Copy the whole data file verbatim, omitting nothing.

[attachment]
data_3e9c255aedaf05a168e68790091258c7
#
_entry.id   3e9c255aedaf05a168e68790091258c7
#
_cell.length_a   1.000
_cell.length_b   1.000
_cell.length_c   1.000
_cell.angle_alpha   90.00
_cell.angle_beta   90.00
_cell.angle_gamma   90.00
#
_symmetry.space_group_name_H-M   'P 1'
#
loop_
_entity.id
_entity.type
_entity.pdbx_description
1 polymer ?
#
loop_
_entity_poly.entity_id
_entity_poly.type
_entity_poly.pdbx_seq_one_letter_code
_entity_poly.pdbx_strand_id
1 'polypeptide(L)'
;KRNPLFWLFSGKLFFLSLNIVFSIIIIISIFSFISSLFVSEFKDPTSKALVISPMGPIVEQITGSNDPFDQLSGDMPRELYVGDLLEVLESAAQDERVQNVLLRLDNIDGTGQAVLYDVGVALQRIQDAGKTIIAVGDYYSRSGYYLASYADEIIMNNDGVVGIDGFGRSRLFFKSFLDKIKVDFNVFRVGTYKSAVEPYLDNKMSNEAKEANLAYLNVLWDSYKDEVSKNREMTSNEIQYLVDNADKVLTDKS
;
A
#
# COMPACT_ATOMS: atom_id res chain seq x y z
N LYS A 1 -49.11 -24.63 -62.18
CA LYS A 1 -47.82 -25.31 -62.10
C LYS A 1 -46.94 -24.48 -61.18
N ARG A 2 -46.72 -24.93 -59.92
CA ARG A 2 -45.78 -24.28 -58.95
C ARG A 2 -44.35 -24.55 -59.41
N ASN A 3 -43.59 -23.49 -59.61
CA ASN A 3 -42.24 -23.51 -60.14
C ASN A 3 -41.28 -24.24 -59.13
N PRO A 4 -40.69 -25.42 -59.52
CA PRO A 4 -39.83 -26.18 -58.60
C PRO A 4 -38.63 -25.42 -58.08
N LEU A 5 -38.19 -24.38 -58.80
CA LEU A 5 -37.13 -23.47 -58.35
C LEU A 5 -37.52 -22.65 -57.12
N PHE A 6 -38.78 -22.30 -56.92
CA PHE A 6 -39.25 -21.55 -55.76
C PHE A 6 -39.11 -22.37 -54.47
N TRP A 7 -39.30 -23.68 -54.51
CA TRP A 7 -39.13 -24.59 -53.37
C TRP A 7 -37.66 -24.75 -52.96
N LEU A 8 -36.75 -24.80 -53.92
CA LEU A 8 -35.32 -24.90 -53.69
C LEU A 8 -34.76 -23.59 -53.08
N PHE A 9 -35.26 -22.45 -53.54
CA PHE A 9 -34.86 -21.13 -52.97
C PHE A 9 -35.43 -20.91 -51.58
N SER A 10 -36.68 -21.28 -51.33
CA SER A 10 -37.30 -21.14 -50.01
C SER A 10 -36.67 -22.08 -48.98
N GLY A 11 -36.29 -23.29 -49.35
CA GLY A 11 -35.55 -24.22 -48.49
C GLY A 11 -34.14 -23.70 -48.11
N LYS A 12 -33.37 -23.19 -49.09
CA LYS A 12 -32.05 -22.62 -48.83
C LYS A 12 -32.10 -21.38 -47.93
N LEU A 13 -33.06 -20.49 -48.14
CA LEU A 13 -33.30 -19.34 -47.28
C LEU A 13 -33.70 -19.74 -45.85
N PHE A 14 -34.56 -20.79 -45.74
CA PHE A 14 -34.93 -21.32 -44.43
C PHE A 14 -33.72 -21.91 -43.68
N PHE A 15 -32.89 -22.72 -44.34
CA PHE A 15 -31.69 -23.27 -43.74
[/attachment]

data_3e9c255aedaf05a168e68790091258c7
#
_entry.id   3e9c255aedaf05a168e68790091258c7
#
_cell.length_a   1.000
_cell.length_b   1.000
_cell.length_c   1.000
_cell.angle_alpha   90.00
_cell.angle_beta   90.00
_cell.angle_gamma   90.00
#
_symmetry.space_group_name_H-M   'P 1'
#
loop_
_entity.id
_entity.type
_entity.pdbx_description
1 polymer ?
#
loop_
_entity_poly.entity_id
_entity_poly.type
_entity_poly.pdbx_seq_one_letter_code
_entity_poly.pdbx_strand_id
1 'polypeptide(L)'
;KRNPLFWLFSGKLFFLSLNIVFSIIIIISIFSFISSLFVSEFKDPTSKALVISPMGPIVEQITGSNDPFDQLSGDMPRELYVGDLLEVLESAAQDERVQNVLLRLDNIDGTGQAVLYDVGVALQRIQDAGKTIIAVGDYYSRSGYYLASYADEIIMNNDGVVGIDGFGRSRLFFKSFLDKIKVDFNVFRVGTYKSAVEPYLDNKMSNEAKEANLAYLNVLWDSYKDEVSKNREMTSNEIQYLVDNADKVLTDKS
;
A
#
# COMPACT_ATOMS: atom_id res chain seq x y z
N LYS A 1 -49.11 -24.63 -62.18
CA LYS A 1 -47.82 -25.31 -62.10
C LYS A 1 -46.94 -24.48 -61.18
N ARG A 2 -46.72 -24.93 -59.92
CA ARG A 2 -45.78 -24.28 -58.95
C ARG A 2 -44.35 -24.55 -59.41
N ASN A 3 -43.59 -23.49 -59.61
CA ASN A 3 -42.24 -23.51 -60.14
C ASN A 3 -41.28 -24.24 -59.13
N PRO A 4 -40.69 -25.42 -59.52
CA PRO A 4 -39.83 -26.18 -58.60
C PRO A 4 -38.63 -25.42 -58.08
N LEU A 5 -38.19 -24.38 -58.80
CA LEU A 5 -37.13 -23.47 -58.35
C LEU A 5 -37.52 -22.65 -57.12
N PHE A 6 -38.78 -22.30 -56.92
CA PHE A 6 -39.25 -21.55 -55.76
C PHE A 6 -39.11 -22.37 -54.47
N TRP A 7 -39.30 -23.68 -54.51
CA TRP A 7 -39.13 -24.59 -53.37
C TRP A 7 -37.66 -24.75 -52.96
N LEU A 8 -36.75 -24.80 -53.92
CA LEU A 8 -35.32 -24.90 -53.69
C LEU A 8 -34.76 -23.59 -53.08
N PHE A 9 -35.26 -22.45 -53.54
CA PHE A 9 -34.86 -21.13 -52.97
C PHE A 9 -35.43 -20.91 -51.58
N SER A 10 -36.68 -21.28 -51.33
CA SER A 10 -37.30 -21.14 -50.01
C SER A 10 -36.67 -22.08 -48.98
N GLY A 11 -36.29 -23.29 -49.35
CA GLY A 11 -35.55 -24.22 -48.49
C GLY A 11 -34.14 -23.70 -48.11
N LYS A 12 -33.37 -23.19 -49.09
CA LYS A 12 -32.05 -22.62 -48.83
C LYS A 12 -32.10 -21.38 -47.93
N LEU A 13 -33.06 -20.49 -48.14
CA LEU A 13 -33.30 -19.34 -47.28
C LEU A 13 -33.70 -19.74 -45.85
N PHE A 14 -34.56 -20.79 -45.74
CA PHE A 14 -34.93 -21.32 -44.43
C PHE A 14 -33.72 -21.91 -43.68
N PHE A 15 -32.89 -22.72 -44.34
CA PHE A 15 -31.69 -23.27 -43.74